Every time I watch AOPA's Accident Case Study video Communication Breakdown, I'm left wondering. Here's an aircraft (in this case, '1DA) on final approach for landing on a towered airport, when another aircraft ('4SR) is cleared to enter the traffic pattern, and gets cleared to land before they turn base, without ATC mentioning the aircraft already on final. One could make an argument that the pilot of '4SR should be aware of '1DA, but somehow, they apparently weren't. Once the pilot of '4SR is made aware of the traffic already on final, they make what I can only describe as a hasty attempt at an evasive maneuver which results in '4SR crashing into the ground, killing everyone aboard '4SR.
Yes, this is a towered, controlled airport; ATC should be the one to inform the incoming aircraft about the one on final. But for some (here unimportant) reason, ATC fails to do so.
To make matters worse, '1DA is flown by a student pilot and instructor, so there's two people there, either of whom (and certainly the instructor) can use the radio.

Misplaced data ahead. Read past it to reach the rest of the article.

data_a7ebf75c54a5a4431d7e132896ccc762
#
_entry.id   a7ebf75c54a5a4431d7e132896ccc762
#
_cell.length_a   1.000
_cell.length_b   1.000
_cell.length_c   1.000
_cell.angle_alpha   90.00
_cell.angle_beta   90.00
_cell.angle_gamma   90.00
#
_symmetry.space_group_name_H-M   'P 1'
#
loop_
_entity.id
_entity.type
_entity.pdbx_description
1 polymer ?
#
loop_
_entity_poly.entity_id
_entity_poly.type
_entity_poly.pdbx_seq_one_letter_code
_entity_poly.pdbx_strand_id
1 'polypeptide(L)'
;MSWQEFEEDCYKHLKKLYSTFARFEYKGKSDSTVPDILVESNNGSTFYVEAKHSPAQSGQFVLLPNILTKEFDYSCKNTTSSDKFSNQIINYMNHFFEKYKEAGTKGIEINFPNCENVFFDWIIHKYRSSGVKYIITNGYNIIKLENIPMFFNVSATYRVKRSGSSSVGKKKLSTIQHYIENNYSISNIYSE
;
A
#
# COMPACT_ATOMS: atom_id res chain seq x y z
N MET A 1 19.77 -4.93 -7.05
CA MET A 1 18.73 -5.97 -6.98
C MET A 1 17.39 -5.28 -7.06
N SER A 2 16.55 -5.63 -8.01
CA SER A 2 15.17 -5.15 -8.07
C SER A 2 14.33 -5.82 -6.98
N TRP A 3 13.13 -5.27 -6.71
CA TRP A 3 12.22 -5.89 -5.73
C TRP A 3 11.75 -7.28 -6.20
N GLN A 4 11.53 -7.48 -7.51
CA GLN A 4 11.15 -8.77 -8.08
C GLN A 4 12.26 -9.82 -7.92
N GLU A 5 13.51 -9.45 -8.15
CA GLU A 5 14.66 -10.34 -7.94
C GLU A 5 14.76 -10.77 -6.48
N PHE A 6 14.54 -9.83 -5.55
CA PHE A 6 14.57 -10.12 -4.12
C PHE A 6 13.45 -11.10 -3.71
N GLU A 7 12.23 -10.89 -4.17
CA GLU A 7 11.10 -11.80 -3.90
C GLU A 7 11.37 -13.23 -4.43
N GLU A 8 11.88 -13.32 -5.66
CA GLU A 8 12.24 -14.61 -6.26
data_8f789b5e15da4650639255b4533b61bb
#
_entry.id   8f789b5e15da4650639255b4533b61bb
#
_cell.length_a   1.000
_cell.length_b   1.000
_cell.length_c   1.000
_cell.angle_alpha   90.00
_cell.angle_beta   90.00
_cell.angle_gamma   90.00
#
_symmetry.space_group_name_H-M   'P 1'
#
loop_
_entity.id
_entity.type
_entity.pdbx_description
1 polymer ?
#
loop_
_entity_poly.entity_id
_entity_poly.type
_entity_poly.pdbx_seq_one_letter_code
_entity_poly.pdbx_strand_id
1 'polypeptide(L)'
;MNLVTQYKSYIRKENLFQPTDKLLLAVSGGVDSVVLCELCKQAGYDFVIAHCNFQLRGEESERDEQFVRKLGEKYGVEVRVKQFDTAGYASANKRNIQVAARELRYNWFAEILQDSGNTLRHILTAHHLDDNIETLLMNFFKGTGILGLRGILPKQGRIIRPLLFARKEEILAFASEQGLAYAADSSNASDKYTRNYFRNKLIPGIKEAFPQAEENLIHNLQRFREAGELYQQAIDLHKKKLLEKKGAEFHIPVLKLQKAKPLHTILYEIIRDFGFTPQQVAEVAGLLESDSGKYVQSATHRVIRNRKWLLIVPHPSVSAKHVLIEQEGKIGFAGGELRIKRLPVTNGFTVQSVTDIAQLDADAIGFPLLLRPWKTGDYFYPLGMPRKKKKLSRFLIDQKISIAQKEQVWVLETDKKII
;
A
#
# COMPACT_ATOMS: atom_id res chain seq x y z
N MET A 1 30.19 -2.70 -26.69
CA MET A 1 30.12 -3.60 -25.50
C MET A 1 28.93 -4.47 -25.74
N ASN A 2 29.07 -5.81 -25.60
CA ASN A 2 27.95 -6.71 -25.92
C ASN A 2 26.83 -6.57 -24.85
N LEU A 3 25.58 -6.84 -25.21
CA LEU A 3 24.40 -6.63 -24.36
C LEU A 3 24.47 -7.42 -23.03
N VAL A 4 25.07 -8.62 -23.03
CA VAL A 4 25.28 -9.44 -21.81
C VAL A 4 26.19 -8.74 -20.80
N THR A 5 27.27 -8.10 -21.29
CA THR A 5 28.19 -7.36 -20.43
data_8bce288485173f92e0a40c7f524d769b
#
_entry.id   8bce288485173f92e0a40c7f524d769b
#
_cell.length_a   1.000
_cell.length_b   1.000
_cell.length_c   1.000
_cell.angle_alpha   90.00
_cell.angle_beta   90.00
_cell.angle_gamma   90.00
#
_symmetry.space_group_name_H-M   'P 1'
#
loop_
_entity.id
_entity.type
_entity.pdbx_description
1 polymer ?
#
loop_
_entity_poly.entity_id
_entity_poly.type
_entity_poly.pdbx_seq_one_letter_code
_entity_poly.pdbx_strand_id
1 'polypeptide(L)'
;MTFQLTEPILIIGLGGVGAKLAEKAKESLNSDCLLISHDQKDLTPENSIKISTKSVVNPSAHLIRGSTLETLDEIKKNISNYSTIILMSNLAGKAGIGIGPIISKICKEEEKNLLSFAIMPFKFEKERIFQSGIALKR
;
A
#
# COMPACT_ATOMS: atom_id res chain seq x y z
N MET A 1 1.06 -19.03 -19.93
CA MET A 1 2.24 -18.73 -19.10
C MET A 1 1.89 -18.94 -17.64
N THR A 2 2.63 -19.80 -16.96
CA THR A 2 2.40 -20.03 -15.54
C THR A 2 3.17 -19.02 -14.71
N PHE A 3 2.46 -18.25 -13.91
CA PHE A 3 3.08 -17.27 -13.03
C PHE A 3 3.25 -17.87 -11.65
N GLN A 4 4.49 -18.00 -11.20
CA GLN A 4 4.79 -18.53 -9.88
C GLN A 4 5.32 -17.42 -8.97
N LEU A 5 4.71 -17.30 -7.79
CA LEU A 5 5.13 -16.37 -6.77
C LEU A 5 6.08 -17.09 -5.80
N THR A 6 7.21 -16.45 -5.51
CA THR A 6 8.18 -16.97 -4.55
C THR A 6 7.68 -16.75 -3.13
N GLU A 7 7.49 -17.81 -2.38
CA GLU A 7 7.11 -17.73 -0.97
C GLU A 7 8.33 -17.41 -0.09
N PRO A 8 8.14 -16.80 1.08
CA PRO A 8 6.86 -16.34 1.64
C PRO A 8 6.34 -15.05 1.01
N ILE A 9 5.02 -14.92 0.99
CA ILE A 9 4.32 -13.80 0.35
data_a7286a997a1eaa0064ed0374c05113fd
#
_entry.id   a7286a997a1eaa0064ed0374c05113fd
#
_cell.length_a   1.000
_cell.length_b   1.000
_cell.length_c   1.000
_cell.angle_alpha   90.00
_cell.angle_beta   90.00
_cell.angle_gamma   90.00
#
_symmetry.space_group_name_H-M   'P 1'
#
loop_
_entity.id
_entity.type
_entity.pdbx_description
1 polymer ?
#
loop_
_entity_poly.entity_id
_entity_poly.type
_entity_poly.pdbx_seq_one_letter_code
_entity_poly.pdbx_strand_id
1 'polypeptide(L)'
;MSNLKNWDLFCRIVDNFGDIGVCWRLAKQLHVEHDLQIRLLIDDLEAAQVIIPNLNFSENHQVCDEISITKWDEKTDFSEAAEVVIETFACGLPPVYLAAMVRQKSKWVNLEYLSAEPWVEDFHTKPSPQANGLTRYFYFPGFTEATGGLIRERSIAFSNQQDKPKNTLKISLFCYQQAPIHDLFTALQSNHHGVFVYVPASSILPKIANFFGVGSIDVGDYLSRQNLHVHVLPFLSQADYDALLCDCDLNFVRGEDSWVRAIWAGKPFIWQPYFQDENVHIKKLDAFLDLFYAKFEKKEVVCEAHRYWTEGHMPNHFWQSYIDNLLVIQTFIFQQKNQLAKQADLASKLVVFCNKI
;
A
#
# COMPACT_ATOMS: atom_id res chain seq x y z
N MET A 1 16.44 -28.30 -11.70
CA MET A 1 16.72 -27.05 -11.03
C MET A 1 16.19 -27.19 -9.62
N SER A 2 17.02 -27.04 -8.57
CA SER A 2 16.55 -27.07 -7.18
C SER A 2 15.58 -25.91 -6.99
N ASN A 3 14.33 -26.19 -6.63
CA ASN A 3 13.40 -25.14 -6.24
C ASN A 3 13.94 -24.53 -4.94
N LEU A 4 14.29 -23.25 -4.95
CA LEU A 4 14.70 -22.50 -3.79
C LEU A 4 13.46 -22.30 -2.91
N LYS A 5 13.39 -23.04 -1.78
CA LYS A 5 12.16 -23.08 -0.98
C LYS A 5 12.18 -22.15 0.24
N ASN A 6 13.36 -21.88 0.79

In such a situation, why wouldn't the pilot of '1DA speak up?
'1DA was still some distance out from the airport. It seems to me that besides the obvious of maintaining situational awareness, there were several rather obvious options available here:
- No later than when the pilot reported being on base, ATC could (maybe should) have instructed the pilot of '4SR to make a right turn to re-enter the downwind leg, and to then extend downwind and land behind '1DA. Yes, reentering the downwind leg from the inside would be unusual, but it seems as though it would have kept them well out of the path of '1DA on final.
- ATC could have told '1DA to go around when the controller realized that '4SR was unaware of '1DA, allowing '4SR to land ahead of '1DA; things could be sorted out once both where on the ground (the video mentions this possibility).
- The pilot of '1DA could have made a position report specifying being number one on final for the same runway, when ATC didn't mention them to '4SR.
- The pilot of '1DA could have aborted their landing and executed a missed approach, announcing this, effectively letting '4SR land ahead of them.
Any of those (and probably a few other) options seem like it could have prevented the accident altogether, at the cost of a relatively minor inconvenience to either '4SR or '1DA. So why would no one do anything until it was (obviously in retrospect in this particular example case) too late?